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The Secret of How to Think Like an Entrepreneur | Amy Wilkinson | TEDxPaloAltoSalon



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everywhere we look the world is changing

with technology with political systems

even the way we interact with each other

how do you not only survive but thrive

in a world of change what's the secret

sauce of Silicon Valley we're here at

the epicenter people are trying to

figure that out

so I believe the secret is to think like

an entrepreneur I had the great

privilege to interview some of the most

successful entrepreneurs people like

Elon Musk building SpaceX and Tesla the

founders of Spanx LinkedIn 23andme

companies like Airbnb I'm constantly

asked everyone comes up and says who's

your favorite entrepreneur and the

answer might surprise you my favorite

entrepreneurs are Nadine in red this is

my almost 101 year old grandmother and

her one two hundred and six year old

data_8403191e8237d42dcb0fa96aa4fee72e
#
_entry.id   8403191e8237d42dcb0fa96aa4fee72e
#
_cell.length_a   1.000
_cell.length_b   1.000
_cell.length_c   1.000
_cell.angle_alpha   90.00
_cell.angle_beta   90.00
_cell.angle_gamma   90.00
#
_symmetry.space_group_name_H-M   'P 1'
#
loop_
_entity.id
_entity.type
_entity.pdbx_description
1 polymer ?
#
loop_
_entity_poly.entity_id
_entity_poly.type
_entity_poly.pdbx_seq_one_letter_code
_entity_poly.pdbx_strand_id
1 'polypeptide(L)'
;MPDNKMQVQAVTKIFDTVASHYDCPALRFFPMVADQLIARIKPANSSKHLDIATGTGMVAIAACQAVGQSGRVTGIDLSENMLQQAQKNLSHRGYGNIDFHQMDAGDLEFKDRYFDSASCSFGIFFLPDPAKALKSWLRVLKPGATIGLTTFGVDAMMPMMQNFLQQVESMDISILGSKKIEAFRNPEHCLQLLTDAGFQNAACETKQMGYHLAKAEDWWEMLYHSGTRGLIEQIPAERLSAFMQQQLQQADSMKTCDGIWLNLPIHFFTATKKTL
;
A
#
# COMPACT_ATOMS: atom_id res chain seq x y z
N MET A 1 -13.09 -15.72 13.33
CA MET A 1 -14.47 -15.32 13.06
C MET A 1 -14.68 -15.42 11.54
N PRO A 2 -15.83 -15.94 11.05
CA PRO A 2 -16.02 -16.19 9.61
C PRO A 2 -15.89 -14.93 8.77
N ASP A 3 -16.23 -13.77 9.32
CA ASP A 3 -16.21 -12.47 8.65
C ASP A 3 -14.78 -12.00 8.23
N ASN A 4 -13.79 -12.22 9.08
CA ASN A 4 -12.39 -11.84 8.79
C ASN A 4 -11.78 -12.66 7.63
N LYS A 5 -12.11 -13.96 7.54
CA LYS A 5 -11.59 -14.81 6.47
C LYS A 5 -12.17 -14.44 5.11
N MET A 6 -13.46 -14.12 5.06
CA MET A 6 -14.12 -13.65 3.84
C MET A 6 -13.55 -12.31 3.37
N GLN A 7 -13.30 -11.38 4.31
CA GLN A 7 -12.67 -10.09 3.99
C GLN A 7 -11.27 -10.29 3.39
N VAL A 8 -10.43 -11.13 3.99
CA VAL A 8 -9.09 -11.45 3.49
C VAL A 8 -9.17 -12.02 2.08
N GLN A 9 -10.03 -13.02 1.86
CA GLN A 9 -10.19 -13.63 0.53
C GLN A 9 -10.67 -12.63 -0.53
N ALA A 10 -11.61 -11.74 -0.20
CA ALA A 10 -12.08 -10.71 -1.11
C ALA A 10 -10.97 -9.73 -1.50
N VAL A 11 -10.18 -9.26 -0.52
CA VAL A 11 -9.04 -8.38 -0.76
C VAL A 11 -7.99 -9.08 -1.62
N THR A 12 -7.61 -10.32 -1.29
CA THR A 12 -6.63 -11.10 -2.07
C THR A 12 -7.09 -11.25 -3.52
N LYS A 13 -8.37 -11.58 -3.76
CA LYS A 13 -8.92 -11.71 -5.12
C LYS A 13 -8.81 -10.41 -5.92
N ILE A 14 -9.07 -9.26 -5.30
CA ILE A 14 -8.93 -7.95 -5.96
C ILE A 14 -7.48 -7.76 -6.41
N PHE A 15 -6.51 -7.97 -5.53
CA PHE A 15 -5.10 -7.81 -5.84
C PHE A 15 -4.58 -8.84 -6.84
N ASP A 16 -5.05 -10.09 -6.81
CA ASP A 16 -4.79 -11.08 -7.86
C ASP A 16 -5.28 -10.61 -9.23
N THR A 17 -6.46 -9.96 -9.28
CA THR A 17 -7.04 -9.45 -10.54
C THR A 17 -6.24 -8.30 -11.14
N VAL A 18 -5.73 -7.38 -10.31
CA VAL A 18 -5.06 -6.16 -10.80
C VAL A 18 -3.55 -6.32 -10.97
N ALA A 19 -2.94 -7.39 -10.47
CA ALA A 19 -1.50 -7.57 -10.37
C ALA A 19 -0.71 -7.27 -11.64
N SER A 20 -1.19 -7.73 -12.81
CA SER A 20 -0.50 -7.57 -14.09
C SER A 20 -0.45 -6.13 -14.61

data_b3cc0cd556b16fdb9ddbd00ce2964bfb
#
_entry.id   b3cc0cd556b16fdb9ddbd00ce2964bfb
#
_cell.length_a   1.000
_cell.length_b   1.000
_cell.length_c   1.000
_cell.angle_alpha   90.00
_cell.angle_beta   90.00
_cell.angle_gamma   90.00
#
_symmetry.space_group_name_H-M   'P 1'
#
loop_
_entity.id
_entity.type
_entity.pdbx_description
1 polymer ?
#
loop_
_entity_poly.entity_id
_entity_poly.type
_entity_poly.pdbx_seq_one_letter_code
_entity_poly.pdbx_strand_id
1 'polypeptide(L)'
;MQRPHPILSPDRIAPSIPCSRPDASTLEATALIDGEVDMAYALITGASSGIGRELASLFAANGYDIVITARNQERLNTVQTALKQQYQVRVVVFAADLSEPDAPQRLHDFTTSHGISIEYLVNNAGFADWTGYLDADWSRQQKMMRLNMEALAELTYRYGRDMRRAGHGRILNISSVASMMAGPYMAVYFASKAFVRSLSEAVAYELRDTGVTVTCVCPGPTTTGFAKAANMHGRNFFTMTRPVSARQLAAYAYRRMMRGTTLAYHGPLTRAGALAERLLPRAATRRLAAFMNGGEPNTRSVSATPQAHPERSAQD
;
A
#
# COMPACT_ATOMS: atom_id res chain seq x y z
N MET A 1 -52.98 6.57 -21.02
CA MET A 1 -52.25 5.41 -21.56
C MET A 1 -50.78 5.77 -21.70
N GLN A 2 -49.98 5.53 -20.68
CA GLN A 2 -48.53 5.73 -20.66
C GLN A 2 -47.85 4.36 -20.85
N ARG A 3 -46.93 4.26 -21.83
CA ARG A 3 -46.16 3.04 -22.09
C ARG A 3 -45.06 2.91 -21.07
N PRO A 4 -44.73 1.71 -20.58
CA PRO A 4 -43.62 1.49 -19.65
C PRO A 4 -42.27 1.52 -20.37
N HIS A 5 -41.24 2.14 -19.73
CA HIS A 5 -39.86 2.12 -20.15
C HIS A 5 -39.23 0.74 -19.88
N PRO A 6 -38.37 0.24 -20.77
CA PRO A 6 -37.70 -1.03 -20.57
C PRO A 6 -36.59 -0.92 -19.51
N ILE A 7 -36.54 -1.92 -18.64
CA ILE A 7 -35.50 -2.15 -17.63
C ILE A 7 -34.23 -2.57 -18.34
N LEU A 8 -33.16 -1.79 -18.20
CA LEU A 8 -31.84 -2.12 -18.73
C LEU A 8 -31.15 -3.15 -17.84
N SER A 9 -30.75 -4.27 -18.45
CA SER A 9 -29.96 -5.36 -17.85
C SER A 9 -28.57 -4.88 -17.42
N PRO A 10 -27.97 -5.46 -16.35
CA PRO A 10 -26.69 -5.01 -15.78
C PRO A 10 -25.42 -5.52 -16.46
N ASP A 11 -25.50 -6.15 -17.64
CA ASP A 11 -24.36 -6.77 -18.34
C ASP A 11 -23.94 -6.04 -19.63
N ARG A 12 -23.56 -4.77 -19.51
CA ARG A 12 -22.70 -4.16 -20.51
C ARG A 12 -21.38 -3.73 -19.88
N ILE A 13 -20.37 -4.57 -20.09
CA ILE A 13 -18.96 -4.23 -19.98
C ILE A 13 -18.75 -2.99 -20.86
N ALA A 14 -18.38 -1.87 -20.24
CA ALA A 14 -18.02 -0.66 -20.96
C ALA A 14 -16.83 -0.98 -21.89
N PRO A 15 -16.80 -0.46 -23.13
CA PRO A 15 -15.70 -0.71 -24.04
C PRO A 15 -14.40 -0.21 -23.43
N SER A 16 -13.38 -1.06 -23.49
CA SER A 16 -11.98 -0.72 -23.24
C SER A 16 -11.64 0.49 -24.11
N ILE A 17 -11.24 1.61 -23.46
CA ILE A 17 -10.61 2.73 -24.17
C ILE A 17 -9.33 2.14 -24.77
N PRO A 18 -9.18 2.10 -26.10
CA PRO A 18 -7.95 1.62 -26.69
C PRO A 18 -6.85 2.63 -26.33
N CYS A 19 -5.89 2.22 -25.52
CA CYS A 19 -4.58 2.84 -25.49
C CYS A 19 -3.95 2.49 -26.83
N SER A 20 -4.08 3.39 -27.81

boyfriend red okay so why why you know

why are they my favorite entrepreneurs

because they're curious they're

constantly learning they're constantly

questioning they're overcoming setbacks

and they really believe tomorrow will be

better than today yes my grandmother has

some aches and pains I mean she's a

hundred she's breaking triple digits

yes she's retired so she had a career as

a nurse and yes she's left the home

where she raised her four children and

yes she lost her partner her husband

after 62 years but she's not complaining

and she's not complacent you know she's

challenging the status quo and looking

for something better she's a shining

example of thinking like an entrepreneur

you know she could have thought she was

too old to venture out she could have

stayed in a retirement center watch TV

stayed with the people around there had

meals delivered to her room but instead

she ventured out she loves music and she

went to a local concert every single

Saturday she went to support local

musicians and that's where she found

read so she got out of her comfort zone

you know here's where the comfort zone

is and here's where the magic happens

and they are not the same place so of

all the entrepreneurs that I interviewed

200 of them in fact what I started

learning was they got comfortable being